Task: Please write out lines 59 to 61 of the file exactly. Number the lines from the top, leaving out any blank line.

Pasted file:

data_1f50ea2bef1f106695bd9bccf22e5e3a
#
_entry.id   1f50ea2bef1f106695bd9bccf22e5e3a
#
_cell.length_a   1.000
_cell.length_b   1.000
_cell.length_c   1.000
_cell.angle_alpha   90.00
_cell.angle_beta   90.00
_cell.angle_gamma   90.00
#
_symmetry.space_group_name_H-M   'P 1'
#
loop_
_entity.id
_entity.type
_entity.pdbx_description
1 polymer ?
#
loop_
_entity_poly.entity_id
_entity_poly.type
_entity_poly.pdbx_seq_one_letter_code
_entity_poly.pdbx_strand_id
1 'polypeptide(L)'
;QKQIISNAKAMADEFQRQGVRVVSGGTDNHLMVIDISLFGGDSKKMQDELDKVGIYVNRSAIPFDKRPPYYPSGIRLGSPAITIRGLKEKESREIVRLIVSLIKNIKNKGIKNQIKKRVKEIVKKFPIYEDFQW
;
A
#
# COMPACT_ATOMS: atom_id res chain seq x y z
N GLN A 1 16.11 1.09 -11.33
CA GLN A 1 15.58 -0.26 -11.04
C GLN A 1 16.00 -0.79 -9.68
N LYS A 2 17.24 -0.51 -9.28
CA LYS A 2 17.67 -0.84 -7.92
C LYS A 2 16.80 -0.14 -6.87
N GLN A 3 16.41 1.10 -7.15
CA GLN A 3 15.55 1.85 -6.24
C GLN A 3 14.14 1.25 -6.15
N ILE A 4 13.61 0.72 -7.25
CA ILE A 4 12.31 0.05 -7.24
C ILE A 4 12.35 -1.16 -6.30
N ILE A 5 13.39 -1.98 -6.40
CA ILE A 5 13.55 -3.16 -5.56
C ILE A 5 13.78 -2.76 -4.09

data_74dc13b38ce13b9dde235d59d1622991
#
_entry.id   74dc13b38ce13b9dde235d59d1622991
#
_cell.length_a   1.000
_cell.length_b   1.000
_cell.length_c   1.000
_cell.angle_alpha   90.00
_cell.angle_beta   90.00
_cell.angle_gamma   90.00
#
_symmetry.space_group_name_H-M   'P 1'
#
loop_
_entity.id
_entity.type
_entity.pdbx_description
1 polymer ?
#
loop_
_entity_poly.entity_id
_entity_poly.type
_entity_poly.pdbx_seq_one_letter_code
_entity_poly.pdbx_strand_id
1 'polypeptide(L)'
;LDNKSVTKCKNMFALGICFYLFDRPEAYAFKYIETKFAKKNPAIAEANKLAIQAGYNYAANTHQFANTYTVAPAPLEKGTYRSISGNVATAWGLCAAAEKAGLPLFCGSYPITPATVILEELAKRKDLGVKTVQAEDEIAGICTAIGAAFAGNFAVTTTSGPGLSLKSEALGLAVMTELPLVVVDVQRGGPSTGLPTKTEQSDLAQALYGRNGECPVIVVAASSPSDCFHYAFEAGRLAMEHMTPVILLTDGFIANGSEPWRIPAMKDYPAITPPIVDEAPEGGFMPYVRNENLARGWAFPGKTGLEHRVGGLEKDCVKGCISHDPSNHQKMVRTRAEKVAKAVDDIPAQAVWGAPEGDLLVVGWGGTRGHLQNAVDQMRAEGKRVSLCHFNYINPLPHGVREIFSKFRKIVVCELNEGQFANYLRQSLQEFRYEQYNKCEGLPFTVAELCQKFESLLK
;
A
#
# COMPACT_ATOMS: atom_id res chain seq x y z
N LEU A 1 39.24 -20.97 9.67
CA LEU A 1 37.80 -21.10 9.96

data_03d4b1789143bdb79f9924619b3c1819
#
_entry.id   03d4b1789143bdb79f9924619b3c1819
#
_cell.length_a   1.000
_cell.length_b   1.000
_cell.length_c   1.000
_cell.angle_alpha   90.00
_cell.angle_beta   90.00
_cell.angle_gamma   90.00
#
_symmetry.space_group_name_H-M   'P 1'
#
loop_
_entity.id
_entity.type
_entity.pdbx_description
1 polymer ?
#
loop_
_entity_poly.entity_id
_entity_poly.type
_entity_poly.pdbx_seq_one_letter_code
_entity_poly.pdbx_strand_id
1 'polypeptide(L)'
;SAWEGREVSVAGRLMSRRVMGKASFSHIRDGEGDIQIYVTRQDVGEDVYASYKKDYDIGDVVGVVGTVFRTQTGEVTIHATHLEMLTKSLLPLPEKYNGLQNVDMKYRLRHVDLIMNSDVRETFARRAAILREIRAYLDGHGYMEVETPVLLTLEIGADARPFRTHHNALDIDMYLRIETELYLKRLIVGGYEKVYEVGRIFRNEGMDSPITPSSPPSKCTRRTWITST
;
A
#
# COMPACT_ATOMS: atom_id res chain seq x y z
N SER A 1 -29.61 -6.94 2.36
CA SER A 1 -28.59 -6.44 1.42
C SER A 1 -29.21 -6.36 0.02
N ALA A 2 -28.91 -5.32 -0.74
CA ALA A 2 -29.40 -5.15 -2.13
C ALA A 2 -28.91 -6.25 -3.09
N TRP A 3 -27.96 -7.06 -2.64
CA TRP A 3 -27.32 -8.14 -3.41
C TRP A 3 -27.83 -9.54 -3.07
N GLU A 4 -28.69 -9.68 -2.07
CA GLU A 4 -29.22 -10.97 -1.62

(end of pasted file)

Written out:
loop_
_entity.id
_entity.type